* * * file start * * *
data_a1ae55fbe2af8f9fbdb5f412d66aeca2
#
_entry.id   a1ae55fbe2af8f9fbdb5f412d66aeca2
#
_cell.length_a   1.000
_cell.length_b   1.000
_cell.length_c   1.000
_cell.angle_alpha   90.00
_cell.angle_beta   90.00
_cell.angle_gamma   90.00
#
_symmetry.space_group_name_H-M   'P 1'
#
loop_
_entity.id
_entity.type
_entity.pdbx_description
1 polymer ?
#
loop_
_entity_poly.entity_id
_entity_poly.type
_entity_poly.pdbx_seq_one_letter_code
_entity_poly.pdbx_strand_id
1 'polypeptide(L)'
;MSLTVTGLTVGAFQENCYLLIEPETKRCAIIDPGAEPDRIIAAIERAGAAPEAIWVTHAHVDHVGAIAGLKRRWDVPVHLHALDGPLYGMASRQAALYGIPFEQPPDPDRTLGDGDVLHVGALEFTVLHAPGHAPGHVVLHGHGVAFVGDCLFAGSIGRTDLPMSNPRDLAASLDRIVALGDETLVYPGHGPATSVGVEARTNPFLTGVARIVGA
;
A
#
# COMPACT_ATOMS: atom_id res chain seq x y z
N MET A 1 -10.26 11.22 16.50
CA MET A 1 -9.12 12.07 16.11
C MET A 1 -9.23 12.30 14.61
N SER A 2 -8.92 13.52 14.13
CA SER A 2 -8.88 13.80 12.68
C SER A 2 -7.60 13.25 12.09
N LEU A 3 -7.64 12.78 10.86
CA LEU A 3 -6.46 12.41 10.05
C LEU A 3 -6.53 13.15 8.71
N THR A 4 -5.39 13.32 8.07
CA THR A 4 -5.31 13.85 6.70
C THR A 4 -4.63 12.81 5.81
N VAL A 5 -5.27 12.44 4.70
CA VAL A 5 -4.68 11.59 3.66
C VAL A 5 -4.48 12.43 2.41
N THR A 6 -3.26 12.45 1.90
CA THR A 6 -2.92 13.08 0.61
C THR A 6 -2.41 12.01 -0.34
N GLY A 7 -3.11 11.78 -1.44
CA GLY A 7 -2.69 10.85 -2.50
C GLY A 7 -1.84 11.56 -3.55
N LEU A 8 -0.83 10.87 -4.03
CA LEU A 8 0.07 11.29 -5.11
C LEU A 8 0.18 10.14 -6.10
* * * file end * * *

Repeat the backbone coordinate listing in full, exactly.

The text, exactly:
data_a1ae55fbe2af8f9fbdb5f412d66aeca2
#
_entry.id   a1ae55fbe2af8f9fbdb5f412d66aeca2
#
_cell.length_a   1.000
_cell.length_b   1.000
_cell.length_c   1.000
_cell.angle_alpha   90.00
_cell.angle_beta   90.00
_cell.angle_gamma   90.00
#
_symmetry.space_group_name_H-M   'P 1'
#
loop_
_entity.id
_entity.type
_entity.pdbx_description
1 polymer ?
#
loop_
_entity_poly.entity_id
_entity_poly.type
_entity_poly.pdbx_seq_one_letter_code
_entity_poly.pdbx_strand_id
1 'polypeptide(L)'
;MSLTVTGLTVGAFQENCYLLIEPETKRCAIIDPGAEPDRIIAAIERAGAAPEAIWVTHAHVDHVGAIAGLKRRWDVPVHLHALDGPLYGMASRQAALYGIPFEQPPDPDRTLGDGDVLHVGALEFTVLHAPGHAPGHVVLHGHGVAFVGDCLFAGSIGRTDLPMSNPRDLAASLDRIVALGDETLVYPGHGPATSVGVEARTNPFLTGVARIVGA
;
A
#
# COMPACT_ATOMS: atom_id res chain seq x y z
N MET A 1 -10.26 11.22 16.50
CA MET A 1 -9.12 12.07 16.11
C MET A 1 -9.23 12.30 14.61
N SER A 2 -8.92 13.52 14.13
CA SER A 2 -8.88 13.80 12.68
C SER A 2 -7.60 13.25 12.09
N LEU A 3 -7.64 12.78 10.86
CA LEU A 3 -6.46 12.41 10.05
C LEU A 3 -6.53 13.15 8.71
N THR A 4 -5.39 13.32 8.07
CA THR A 4 -5.31 13.85 6.70
C THR A 4 -4.63 12.81 5.81
N VAL A 5 -5.27 12.44 4.70
CA VAL A 5 -4.68 11.59 3.66
C VAL A 5 -4.48 12.43 2.41
N THR A 6 -3.26 12.45 1.90
CA THR A 6 -2.92 13.08 0.61
C THR A 6 -2.41 12.01 -0.34
N GLY A 7 -3.11 11.78 -1.44
CA GLY A 7 -2.69 10.85 -2.50
C GLY A 7 -1.84 11.56 -3.55
N LEU A 8 -0.83 10.87 -4.03
CA LEU A 8 0.07 11.29 -5.11
C LEU A 8 0.18 10.14 -6.10